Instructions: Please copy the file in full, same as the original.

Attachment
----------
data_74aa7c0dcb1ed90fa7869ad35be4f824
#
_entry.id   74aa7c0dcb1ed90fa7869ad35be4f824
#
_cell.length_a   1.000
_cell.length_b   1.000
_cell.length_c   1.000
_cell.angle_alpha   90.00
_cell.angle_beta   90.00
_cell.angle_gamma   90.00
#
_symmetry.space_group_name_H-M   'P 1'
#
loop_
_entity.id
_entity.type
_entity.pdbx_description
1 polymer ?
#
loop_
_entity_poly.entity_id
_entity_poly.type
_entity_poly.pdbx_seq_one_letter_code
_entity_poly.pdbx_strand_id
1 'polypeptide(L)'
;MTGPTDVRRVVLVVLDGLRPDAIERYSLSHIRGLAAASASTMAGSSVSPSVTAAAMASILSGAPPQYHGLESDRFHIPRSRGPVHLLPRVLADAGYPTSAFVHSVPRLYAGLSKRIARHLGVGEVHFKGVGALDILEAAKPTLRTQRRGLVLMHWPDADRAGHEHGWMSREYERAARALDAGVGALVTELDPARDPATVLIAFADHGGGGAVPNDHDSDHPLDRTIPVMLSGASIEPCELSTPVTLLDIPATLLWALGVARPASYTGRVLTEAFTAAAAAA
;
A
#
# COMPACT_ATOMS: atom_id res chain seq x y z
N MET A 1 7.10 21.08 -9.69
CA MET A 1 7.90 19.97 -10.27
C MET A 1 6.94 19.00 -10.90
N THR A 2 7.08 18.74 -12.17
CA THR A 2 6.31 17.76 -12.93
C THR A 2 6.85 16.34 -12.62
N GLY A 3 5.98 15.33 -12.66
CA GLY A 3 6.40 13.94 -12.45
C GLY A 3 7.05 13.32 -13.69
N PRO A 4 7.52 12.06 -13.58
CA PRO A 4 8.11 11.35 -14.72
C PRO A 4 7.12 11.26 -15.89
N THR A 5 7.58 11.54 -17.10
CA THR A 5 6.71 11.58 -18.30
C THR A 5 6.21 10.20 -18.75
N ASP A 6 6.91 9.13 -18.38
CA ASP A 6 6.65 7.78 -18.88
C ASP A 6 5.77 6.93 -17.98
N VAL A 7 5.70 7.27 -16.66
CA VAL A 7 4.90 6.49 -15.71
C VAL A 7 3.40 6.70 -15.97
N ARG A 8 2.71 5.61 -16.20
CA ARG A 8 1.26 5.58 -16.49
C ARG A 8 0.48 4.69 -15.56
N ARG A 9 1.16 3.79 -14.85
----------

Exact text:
data_74aa7c0dcb1ed90fa7869ad35be4f824
#
_entry.id   74aa7c0dcb1ed90fa7869ad35be4f824
#
_cell.length_a   1.000
_cell.length_b   1.000
_cell.length_c   1.000
_cell.angle_alpha   90.00
_cell.angle_beta   90.00
_cell.angle_gamma   90.00
#
_symmetry.space_group_name_H-M   'P 1'
#
loop_
_entity.id
_entity.type
_entity.pdbx_description
1 polymer ?
#
loop_
_entity_poly.entity_id
_entity_poly.type
_entity_poly.pdbx_seq_one_letter_code
_entity_poly.pdbx_strand_id
1 'polypeptide(L)'
;MTGPTDVRRVVLVVLDGLRPDAIERYSLSHIRGLAAASASTMAGSSVSPSVTAAAMASILSGAPPQYHGLESDRFHIPRSRGPVHLLPRVLADAGYPTSAFVHSVPRLYAGLSKRIARHLGVGEVHFKGVGALDILEAAKPTLRTQRRGLVLMHWPDADRAGHEHGWMSREYERAARALDAGVGALVTELDPARDPATVLIAFADHGGGGAVPNDHDSDHPLDRTIPVMLSGASIEPCELSTPVTLLDIPATLLWALGVARPASYTGRVLTEAFTAAAAAA
;
A
#
# COMPACT_ATOMS: atom_id res chain seq x y z
N MET A 1 7.10 21.08 -9.69
CA MET A 1 7.90 19.97 -10.27
C MET A 1 6.94 19.00 -10.90
N THR A 2 7.08 18.74 -12.17
CA THR A 2 6.31 17.76 -12.93
C THR A 2 6.85 16.34 -12.62
N GLY A 3 5.98 15.33 -12.66
CA GLY A 3 6.40 13.94 -12.45
C GLY A 3 7.05 13.32 -13.69
N PRO A 4 7.52 12.06 -13.58
CA PRO A 4 8.11 11.35 -14.72
C PRO A 4 7.12 11.26 -15.89
N THR A 5 7.58 11.54 -17.10
CA THR A 5 6.71 11.58 -18.30
C THR A 5 6.21 10.20 -18.75
N ASP A 6 6.91 9.13 -18.38
CA ASP A 6 6.65 7.78 -18.88
C ASP A 6 5.77 6.93 -17.98
N VAL A 7 5.70 7.27 -16.66
CA VAL A 7 4.90 6.49 -15.71
C VAL A 7 3.40 6.70 -15.97
N ARG A 8 2.71 5.61 -16.20
CA ARG A 8 1.26 5.58 -16.49
C ARG A 8 0.48 4.69 -15.56
N ARG A 9 1.16 3.79 -14.85